During April, we recognize Sexual Assault Awareness Month, a national effort to educate about the realities of sexual assault. According to the Department of Justice, “sexual assault is any type of sexual contact or behavior that occurs without the explicit consent of the recipient. Falling under the definition of sexual assault are sexual activities as forced sexual intercourse, forcible sodomy, child molestation, incest, fondling, and attempted rape,” (“Sexual Assault”). However, sexual assault is also for survivors to define for themselves.
Part of educating people about sexual assault includes addressing misconceptions about it. Where many people believe that sexual assault is the survivor’s fault, either because of the way they were dressed or because of their behavior (drinking alcohol, doing drugs, acting promiscuously, etc.), the truth is that the only person responsible for sexual assault is the perpetrator. Anyone can commit sexual assault, including someone’s significant other; consent to a relationship is not open-ended consent to all activities.
Sexual assault can also have long-term repercussions for a survivor’s health, including depression, flashbacks, PTSD, sleep disorders, and eating disorders. There are also physical concerns, such as unwanted pregnancy and an increased risk of a STD, a STI, or HIV (“Effects of Sexual Violence”).
To support someone who has experienced sexual assault, the most important step to take is to believe them. Victim blaming and questioning them can cause them more trauma and make it more difficult for them to speak out, and has resulted in the statistic that about two-thirds of sexual assaults are never reported to law enforcement (“The Criminal Justice System: Statistics). The second step is to support whatever decision your friend or loved one makes; what they need more than anything is to feel like they have autonomy and are having their choices respected. If they need further support, go with them to exams or connect them with local resources. Some examples for the DMV area are listed below. By being proactive, educating ourselves, and working together, we can end the epidemic of sexual assault.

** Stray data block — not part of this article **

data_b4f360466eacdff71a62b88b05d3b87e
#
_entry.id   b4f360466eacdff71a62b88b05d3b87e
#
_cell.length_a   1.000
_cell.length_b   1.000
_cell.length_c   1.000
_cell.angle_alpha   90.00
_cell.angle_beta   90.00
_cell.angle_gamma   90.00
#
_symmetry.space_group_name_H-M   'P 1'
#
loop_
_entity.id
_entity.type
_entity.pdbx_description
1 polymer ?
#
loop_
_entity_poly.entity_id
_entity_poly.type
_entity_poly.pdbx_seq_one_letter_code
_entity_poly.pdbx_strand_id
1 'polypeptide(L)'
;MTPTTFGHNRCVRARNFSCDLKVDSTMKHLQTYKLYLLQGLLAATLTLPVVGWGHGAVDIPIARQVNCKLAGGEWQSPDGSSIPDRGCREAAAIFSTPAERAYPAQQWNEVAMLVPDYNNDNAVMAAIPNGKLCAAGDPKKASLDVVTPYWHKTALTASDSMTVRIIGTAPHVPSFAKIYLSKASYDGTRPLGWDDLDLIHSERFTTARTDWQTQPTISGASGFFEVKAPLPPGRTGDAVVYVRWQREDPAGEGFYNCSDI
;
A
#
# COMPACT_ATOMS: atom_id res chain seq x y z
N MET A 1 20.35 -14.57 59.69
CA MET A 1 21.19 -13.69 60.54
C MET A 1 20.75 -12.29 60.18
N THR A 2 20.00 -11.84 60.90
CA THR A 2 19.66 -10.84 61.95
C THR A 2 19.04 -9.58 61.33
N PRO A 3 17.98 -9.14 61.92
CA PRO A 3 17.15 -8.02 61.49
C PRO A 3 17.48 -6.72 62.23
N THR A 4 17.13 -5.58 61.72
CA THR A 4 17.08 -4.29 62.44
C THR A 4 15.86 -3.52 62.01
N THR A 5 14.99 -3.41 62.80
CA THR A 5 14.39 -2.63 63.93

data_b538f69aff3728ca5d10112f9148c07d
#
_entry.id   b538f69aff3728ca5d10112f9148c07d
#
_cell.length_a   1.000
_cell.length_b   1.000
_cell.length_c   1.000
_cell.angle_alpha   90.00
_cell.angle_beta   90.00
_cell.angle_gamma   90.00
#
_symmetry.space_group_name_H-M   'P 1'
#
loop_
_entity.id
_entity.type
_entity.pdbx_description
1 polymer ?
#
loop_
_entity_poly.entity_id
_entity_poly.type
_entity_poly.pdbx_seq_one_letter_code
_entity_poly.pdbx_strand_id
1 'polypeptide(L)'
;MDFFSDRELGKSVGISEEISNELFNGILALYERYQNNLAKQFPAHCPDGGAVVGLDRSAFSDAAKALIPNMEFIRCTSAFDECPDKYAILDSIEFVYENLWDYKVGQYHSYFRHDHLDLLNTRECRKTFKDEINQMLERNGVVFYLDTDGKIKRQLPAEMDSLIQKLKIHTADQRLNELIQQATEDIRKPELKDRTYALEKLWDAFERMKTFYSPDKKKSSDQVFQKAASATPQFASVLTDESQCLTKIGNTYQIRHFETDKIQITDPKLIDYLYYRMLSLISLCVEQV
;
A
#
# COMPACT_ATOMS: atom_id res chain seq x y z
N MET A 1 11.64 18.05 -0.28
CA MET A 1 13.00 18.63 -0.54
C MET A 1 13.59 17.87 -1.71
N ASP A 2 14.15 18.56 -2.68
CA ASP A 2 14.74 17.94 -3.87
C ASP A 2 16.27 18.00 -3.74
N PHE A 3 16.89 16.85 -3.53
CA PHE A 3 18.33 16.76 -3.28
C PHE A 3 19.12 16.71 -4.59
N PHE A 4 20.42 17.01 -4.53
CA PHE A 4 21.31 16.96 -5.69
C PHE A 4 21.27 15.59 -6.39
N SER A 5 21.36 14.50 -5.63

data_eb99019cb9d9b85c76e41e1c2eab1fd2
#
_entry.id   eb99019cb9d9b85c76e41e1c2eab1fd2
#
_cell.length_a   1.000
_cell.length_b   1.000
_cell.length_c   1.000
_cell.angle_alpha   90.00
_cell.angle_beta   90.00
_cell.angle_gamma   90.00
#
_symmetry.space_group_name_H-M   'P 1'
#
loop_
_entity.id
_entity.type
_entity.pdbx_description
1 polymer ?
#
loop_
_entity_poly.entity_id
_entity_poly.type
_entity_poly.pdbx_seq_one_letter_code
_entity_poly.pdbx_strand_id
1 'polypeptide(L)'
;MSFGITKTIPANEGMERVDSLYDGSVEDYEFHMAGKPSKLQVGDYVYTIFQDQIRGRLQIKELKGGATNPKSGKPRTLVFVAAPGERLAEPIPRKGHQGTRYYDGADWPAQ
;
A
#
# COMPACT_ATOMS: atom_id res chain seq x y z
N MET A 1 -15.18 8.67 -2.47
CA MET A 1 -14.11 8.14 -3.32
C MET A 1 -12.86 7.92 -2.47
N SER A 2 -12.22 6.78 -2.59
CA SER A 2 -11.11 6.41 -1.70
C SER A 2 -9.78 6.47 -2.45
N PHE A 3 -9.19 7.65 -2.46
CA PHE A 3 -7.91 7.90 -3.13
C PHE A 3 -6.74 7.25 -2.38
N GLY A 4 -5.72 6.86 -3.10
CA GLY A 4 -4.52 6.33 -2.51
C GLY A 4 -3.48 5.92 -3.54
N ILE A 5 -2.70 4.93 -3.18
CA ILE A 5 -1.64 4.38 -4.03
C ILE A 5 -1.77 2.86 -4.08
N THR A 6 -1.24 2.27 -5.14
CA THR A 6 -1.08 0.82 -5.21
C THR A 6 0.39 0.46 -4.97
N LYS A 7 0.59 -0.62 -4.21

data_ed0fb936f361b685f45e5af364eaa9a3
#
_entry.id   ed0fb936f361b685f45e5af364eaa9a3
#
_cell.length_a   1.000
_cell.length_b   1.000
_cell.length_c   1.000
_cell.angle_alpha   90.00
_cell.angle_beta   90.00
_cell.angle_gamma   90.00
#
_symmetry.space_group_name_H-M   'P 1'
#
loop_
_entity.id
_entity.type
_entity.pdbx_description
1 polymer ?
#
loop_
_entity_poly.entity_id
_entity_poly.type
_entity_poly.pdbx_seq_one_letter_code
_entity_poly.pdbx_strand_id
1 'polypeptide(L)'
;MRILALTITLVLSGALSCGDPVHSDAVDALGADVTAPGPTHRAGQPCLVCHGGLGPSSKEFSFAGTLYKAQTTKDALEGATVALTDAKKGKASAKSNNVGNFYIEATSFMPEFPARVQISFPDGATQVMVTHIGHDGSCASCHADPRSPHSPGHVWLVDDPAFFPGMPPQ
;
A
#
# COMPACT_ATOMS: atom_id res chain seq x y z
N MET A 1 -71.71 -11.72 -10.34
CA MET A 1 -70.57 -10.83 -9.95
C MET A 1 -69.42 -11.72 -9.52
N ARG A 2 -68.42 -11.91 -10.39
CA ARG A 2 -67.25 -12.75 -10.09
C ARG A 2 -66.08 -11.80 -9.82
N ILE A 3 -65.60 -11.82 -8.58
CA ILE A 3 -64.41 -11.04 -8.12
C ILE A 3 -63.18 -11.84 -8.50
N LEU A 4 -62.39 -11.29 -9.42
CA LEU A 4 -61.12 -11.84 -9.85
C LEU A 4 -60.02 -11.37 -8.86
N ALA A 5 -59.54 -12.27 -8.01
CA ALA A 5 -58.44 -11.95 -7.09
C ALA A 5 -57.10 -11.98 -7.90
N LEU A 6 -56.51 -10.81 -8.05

National Sexual Assault Hotline (24/7): 1-800-656-HOPE(4673)
24/7 Online Chat: https://www.rainn.org/
DC Rape Crisis Center
Crisis Support Hotline (24/7): 202-333-RAPE(7273)
Counseling services: 202-470-1188 to schedule an intake session for therapy
Network for Victim Recovery of DC (NVRDC)
Advocacy services, part of SANE Program: DC Victim Hotline – 1-844-4HELPDC(1-844-443-5732)
Legal services and general Phone #: 202-742-1727
Casteel, Kathryn, et al. “What We Know About Victims Of Sexual Assault In America.” FiveThirtyEight.com, FiveThirtyEight, projects.fivethirtyeight.com/sexual-assault-victims/.
“The Criminal Justice System: Statistics .” RAINN, Rape Abuse Incest National Network, www.rainn.org/statistics/criminal-justice-system.
“Effects of Sexual Violence.” RAINN, Rape Abuse Incest National Network, www.rainn.org/effects-sexual-violence.
“Perpetrators of Sexual Violence: Statistics.” RAINN, Rape Abuse Incest National Network, www.rainn.org/statistics/perpetrators-sexual-violence.
“Sexual Assault.” The United States Department of Justice, The United States Department of Justice, www.justice.gov/ovw/sexual-assault.